Olav H. Hauge was one of Norway’s most prominent poets in the post-war period. An apple grower by trade, his poetry was rooted in home in Ulvik where he lived and farmed – he pursued a broader knowledge through extensive reading. His collections have been published in twenty-five languages and a museum in his honour is the centre-piece of Ulvik.

“Olav Hauge died in 1994, at the age of 85. It has been said that he died “the old way” one day simply taking to his bed and refusing to eat for ten days at the end of which he quietly slipped away. The mare that drew his coffin along a picturesque mountain road, just outside of Ulvik, had recently foaled and the colt danced playfully alongside her as the funeral procession followed.” {Gilbert Wesley Purdy}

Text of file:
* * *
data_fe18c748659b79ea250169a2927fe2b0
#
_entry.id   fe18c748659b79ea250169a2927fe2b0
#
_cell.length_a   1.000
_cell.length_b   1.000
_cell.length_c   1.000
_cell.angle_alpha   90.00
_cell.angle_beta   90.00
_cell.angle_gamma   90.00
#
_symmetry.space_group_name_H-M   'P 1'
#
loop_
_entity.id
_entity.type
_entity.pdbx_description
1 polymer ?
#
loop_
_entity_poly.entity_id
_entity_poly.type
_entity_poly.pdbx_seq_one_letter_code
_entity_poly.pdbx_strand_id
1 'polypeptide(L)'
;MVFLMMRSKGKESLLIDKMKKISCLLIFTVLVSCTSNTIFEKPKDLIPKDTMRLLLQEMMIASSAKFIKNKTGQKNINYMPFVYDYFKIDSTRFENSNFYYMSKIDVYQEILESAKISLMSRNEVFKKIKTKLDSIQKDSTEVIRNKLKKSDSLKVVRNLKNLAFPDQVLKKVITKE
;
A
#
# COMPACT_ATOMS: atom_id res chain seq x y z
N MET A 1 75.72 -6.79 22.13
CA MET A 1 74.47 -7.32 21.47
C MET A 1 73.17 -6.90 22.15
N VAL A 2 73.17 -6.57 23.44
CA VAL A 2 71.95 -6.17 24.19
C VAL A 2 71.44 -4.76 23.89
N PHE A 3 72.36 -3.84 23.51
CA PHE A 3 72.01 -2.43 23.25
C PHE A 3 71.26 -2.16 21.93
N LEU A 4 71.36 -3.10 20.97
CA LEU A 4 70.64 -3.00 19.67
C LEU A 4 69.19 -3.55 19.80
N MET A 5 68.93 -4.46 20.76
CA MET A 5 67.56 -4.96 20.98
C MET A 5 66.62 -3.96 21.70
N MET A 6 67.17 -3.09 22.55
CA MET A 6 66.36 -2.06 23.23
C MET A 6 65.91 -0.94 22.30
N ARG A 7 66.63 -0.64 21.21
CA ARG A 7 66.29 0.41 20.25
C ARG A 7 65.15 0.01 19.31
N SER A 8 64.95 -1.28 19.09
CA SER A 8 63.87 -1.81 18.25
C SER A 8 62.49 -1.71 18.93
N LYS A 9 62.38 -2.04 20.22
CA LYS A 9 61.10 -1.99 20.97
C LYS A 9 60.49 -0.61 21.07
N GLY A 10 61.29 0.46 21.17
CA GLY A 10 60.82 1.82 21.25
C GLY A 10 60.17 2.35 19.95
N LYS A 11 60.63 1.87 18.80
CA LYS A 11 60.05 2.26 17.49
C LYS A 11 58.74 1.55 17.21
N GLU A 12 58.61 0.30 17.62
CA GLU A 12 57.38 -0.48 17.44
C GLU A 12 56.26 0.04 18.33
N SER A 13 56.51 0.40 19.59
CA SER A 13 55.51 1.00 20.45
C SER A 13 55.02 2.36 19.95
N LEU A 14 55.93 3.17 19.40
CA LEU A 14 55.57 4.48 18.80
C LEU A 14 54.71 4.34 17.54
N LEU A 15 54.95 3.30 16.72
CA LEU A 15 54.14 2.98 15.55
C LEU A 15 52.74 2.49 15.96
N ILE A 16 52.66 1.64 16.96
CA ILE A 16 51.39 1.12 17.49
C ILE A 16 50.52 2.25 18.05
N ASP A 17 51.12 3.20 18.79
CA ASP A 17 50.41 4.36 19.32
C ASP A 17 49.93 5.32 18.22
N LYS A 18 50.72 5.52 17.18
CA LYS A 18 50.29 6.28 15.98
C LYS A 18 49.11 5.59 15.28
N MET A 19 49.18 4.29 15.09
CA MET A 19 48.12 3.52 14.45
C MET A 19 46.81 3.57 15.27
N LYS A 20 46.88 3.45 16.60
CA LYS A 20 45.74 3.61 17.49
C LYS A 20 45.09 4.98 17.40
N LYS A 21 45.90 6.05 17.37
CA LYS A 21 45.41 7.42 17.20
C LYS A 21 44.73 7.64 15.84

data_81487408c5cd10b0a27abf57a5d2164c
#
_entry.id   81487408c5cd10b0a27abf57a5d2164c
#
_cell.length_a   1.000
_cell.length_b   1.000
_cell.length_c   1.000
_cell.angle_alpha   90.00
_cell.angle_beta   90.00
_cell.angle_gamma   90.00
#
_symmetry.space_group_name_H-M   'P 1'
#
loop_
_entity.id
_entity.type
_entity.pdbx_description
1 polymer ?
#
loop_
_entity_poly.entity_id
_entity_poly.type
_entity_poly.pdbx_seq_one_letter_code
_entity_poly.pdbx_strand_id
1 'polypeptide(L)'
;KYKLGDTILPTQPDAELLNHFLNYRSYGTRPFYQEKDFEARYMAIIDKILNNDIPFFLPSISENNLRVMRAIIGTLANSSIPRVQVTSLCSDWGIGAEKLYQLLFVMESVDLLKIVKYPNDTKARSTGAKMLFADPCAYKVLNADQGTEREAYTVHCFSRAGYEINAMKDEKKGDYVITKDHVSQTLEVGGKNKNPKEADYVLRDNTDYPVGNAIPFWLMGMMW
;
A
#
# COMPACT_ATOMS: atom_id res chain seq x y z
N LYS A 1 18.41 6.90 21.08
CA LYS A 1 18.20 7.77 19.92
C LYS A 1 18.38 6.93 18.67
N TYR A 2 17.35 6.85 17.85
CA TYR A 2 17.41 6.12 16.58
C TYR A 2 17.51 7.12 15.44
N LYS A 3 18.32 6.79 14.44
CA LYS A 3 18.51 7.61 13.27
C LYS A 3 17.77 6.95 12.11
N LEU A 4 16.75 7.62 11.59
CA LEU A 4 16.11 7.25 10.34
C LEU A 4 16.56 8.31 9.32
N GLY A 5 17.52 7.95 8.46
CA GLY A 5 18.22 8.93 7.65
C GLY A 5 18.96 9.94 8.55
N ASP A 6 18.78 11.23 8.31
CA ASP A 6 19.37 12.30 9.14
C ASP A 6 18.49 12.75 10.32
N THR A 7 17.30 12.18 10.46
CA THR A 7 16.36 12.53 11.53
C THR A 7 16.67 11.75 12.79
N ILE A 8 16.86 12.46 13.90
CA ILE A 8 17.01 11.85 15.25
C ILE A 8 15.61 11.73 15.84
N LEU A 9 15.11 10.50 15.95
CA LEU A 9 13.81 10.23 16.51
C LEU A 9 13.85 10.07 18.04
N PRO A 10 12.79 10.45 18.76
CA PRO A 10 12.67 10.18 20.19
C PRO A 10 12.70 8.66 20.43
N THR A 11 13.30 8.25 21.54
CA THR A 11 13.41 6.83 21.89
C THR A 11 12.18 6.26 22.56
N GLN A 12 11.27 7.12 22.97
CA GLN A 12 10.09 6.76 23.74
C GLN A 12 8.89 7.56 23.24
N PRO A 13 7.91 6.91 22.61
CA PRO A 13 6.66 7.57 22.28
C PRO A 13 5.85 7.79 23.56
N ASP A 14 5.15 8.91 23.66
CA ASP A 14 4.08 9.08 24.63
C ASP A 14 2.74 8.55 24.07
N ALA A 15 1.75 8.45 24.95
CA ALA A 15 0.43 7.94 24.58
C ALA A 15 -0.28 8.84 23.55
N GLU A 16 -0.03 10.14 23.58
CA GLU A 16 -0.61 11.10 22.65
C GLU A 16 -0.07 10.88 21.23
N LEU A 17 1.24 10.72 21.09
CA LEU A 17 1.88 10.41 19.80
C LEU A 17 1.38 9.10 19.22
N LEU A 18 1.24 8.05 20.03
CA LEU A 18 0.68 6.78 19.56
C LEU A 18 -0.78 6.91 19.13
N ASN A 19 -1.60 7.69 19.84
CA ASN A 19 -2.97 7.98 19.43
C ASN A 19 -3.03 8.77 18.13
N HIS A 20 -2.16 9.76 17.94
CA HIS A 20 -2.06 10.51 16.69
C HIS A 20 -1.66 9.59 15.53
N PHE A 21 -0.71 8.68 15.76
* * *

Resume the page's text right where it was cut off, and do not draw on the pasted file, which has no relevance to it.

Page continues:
Commissioned by the Olav H. Hauge Senterum in Ulvik, Norway, to produce an experimental film investigating Hauge’s life and work Alastair selected six of Hauge’s shorter poems as a contiguous narrative. Hauge’s struggle with seasonal depression was revealed in his extensive diaries – his treatments consisted of electroshock, as well as injections and regular beatings from the staff. Hauge’s bright darkness is borne from loneliness and emotional disconnection.

Alastair commissioned a reading from John Glenday and worked with electro-acoustic musician Luca Nasciuti and his regular cinematographer James William Norton.